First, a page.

One day recently, I came across this headline:
7 Charged after 72,000 Ladybugs Released in High School as Senior Prank
My first thought upon seeing this was. “Well, at least they used cute bugs.” I mean, they could have released 72,000 cicadas. That would have meant a lot of loud chirping and disgusting crunches with every step, although, on the plus side, the school lunch might have improved.
My second thought after seeing that headline was: How the hell do high school seniors manage to get their hands on 72,000 ladybugs? To get the answer, I had to take the unprecedented step of actually reading the article attached to the headline. And there it was, five paragraphs down:
“One suspect ordered the ladybugs online.”
Well, of course he did. Why did I even ask myself? It’s probably the easiest thing in the world to purchase 500 gross of ladybugs online. Or even 500 gross of a grosser bug. I’m sure you can just go to bugs.com and request a quantity discount. But in the interest of journalistic integrity, I took the uncharacteristic step of doing further research. So I went to bugs.com. And I was disappointed to see that it was the website of an exterminator–the very opposite of what I wanted.
Maybe acquiring thousands of ladybugs online isn’t as easy as I thought it would be. I tried Googling “Ladybugs for sale,” and discovered that acquiring thousands of ladybugs online is exactly as easy as I thought it would be. Because you don’t even have to go to a specialized site; you can get them from…wait for it…
Of course, I don’t mean the Amazon, although I’m sure it is home to many, many bugs. No, sir, I mean Amazon.com, where, for a mere $25.05, you can get:
4500 Live Ladybugs – Good Bugs – Ladybugs – Guaranteed Live Delivery!
The listing also informs potential buyers that “1,500 adult pre-fed ladybugs, covers aprox. 500 sq.ft.”
This raises the obvious question: 500 sq. ft of what?
If we’re talking about a floor, I’m pretty sure I’d rather have carpeting, although you can probably have the ladybugs installed without padding. Also, I’m guessing you only have to vacuum the ladybugs once.
In case you’re wondering why someone would need 4,500 ladybugs other than for the purpose of infesting a high school, the listing helpfully (if not grammatically) offers some suggestions:
“Ladybugs are good bugs great for kids, birthday parties, school projects!”
Wow! And the whole time our daughter was growing up, we’d just get a few pizzas for her birthday parties.
Okay, so the senior pranksters spent roughly $400 (plus $116 shipping and handling) on their school project and obtained enough ladybugs to cover 24,000 square feet of high school (assuming the bugs were “pre-fed”). And that brings me to my third thought after seeing the headline: How will they get all those ladybugs out of the school? You can’t really just give them diplomas and send them out into the world.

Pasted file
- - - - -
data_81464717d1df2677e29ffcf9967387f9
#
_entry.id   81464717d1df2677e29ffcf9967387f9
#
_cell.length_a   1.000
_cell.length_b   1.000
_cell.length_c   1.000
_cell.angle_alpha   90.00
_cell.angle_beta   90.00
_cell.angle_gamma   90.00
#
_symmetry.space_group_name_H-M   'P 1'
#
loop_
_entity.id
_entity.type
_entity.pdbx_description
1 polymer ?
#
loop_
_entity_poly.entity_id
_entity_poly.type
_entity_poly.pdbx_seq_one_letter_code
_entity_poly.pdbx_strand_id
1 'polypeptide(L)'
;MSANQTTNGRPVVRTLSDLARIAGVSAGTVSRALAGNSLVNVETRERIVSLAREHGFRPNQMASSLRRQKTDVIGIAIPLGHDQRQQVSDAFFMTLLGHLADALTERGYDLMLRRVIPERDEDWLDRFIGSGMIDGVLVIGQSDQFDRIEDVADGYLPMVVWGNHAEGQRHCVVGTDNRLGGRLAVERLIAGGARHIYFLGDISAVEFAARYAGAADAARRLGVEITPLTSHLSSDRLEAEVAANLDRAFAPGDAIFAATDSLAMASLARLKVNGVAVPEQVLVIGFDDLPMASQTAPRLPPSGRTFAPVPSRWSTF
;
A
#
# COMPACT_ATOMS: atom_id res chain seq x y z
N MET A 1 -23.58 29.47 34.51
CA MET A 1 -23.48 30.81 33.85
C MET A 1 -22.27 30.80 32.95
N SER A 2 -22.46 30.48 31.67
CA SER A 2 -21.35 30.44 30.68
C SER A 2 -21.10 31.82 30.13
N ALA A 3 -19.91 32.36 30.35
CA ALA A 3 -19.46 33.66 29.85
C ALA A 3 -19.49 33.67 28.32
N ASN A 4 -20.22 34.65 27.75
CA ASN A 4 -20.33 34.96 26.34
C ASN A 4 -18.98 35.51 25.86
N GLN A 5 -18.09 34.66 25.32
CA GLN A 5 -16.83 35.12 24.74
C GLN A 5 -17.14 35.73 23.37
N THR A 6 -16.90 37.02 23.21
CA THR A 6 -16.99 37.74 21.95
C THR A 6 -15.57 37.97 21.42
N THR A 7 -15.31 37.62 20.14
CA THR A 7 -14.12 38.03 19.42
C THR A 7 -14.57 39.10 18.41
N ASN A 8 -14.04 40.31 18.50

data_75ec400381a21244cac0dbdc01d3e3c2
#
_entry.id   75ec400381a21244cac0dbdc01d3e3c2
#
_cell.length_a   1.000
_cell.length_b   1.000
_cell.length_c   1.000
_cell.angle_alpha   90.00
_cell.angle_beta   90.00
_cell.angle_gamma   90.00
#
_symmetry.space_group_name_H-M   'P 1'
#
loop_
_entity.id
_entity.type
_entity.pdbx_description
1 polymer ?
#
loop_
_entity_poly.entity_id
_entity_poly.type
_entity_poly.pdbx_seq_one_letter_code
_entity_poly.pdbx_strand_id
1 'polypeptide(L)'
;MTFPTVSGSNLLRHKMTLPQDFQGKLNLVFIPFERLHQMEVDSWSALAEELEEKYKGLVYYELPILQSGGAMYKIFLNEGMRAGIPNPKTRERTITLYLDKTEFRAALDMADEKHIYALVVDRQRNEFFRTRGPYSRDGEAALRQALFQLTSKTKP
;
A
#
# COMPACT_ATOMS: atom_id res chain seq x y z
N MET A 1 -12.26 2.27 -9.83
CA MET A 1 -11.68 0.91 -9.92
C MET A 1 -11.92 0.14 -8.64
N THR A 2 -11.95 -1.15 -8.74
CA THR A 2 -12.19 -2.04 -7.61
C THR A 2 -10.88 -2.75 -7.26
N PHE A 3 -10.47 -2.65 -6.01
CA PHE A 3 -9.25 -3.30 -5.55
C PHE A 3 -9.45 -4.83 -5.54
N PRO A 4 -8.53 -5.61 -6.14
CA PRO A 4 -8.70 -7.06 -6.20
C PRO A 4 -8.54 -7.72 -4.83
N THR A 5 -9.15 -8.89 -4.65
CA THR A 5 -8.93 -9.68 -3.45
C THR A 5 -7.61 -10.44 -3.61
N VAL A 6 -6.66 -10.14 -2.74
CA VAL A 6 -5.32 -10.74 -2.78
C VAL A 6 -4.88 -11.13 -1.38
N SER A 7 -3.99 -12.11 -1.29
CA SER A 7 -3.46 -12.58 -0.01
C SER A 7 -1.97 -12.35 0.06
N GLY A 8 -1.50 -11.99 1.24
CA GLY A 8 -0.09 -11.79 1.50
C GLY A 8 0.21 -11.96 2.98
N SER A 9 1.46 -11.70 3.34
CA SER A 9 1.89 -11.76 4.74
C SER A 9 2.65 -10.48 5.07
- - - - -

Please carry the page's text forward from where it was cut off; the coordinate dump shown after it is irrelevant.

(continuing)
I suppose they could release a bunch of toads. Toads eat ladybugs. But, unfortunately (and surprisingly) Amazon doesn’t sell toads. No, for that you have to go to ReptileCity.com, where you can purchase an Asian Black Spiny Toad for only $9.99 plus $29.99 shipping, plus emergency care for the UPS guy when he faints because the box he’s delivering suddenly starts ribbeting.
But how many toads do you need to eat 72,000 ladybugs? And how do you get rid of the toads after dinner?
I suppose a more humane solution would be to just make the ladybug the school’s mascot and call it a day.
The high school in question, by the way, is Chopticon High School in Morganza, Maryland. Its current motto is “Pride inside,” so it would be a simple change to make it “Pride inside and also ladybugs.” Their sports teams are called the Braves, and they have one of those offensive Native American logos that they should probably get rid of anyway. And while calling their sports teams the Ladybugs might not be popular with the football team, it would somewhat offset the name of the school, which sounds like a large gathering of horror film fanatics. Go, Chopticon Ladybugs!
Meanwhile, I was impressing myself with my journalistic endeavors. I had read the article. I had done research. And then I spent another whole minute following up on the story to learn that charges against the students were eventually dropped in exchange for 100 hours of community service each. That’s 700 hours in total. Which I guess lets us know exactly how long it takes seven high school seniors to get rid of 72,000 ladybugs.
See you soon.